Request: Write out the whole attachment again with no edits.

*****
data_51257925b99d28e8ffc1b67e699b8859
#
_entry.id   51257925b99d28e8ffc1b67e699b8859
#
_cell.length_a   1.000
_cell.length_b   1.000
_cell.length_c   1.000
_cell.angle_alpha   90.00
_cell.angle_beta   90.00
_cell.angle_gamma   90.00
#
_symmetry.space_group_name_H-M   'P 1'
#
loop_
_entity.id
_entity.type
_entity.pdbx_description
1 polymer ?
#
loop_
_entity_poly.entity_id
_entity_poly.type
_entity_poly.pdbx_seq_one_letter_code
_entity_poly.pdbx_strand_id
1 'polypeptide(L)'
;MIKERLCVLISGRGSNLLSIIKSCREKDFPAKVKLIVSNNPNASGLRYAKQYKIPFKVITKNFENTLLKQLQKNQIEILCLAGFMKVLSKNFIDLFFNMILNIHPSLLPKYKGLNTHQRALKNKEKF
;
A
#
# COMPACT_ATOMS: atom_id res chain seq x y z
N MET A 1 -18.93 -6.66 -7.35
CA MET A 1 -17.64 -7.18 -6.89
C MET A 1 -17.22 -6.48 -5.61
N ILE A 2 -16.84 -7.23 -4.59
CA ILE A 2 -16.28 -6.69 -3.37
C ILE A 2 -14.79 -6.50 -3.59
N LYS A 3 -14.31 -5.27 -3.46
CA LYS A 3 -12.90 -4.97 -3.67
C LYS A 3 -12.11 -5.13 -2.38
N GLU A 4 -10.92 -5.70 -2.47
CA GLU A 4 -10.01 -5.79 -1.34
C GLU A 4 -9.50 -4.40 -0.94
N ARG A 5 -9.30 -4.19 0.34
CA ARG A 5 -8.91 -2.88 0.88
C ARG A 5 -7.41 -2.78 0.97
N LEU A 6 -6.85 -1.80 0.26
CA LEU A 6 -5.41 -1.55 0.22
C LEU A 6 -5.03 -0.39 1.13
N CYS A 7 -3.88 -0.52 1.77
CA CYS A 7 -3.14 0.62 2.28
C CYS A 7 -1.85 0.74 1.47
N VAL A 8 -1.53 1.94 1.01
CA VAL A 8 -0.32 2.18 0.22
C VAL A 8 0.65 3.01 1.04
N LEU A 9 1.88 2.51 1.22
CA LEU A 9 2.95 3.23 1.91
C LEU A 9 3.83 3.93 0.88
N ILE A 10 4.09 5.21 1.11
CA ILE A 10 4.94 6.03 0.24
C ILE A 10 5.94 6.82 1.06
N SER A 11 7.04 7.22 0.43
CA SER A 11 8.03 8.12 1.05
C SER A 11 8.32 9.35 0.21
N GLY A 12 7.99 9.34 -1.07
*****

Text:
data_51257925b99d28e8ffc1b67e699b8859
#
_entry.id   51257925b99d28e8ffc1b67e699b8859
#
_cell.length_a   1.000
_cell.length_b   1.000
_cell.length_c   1.000
_cell.angle_alpha   90.00
_cell.angle_beta   90.00
_cell.angle_gamma   90.00
#
_symmetry.space_group_name_H-M   'P 1'
#
loop_
_entity.id
_entity.type
_entity.pdbx_description
1 polymer ?
#
loop_
_entity_poly.entity_id
_entity_poly.type
_entity_poly.pdbx_seq_one_letter_code
_entity_poly.pdbx_strand_id
1 'polypeptide(L)'
;MIKERLCVLISGRGSNLLSIIKSCREKDFPAKVKLIVSNNPNASGLRYAKQYKIPFKVITKNFENTLLKQLQKNQIEILCLAGFMKVLSKNFIDLFFNMILNIHPSLLPKYKGLNTHQRALKNKEKF
;
A
#
# COMPACT_ATOMS: atom_id res chain seq x y z
N MET A 1 -18.93 -6.66 -7.35
CA MET A 1 -17.64 -7.18 -6.89
C MET A 1 -17.22 -6.48 -5.61
N ILE A 2 -16.84 -7.23 -4.59
CA ILE A 2 -16.28 -6.69 -3.37
C ILE A 2 -14.79 -6.50 -3.59
N LYS A 3 -14.31 -5.27 -3.46
CA LYS A 3 -12.90 -4.97 -3.67
C LYS A 3 -12.11 -5.13 -2.38
N GLU A 4 -10.92 -5.70 -2.47
CA GLU A 4 -10.01 -5.79 -1.34
C GLU A 4 -9.50 -4.40 -0.94
N ARG A 5 -9.30 -4.19 0.34
CA ARG A 5 -8.91 -2.88 0.88
C ARG A 5 -7.41 -2.78 0.97
N LEU A 6 -6.85 -1.80 0.26
CA LEU A 6 -5.41 -1.55 0.22
C LEU A 6 -5.03 -0.39 1.13
N CYS A 7 -3.88 -0.52 1.77
CA CYS A 7 -3.14 0.62 2.28
C CYS A 7 -1.85 0.74 1.47
N VAL A 8 -1.53 1.94 1.01
CA VAL A 8 -0.32 2.18 0.22
C VAL A 8 0.65 3.01 1.04
N LEU A 9 1.88 2.51 1.22
CA LEU A 9 2.95 3.23 1.91
C LEU A 9 3.83 3.93 0.88
N ILE A 10 4.09 5.21 1.11
CA ILE A 10 4.94 6.03 0.24
C ILE A 10 5.94 6.82 1.06
N SER A 11 7.04 7.22 0.43
CA SER A 11 8.03 8.12 1.05
C SER A 11 8.32 9.35 0.21
N GLY A 12 7.99 9.34 -1.07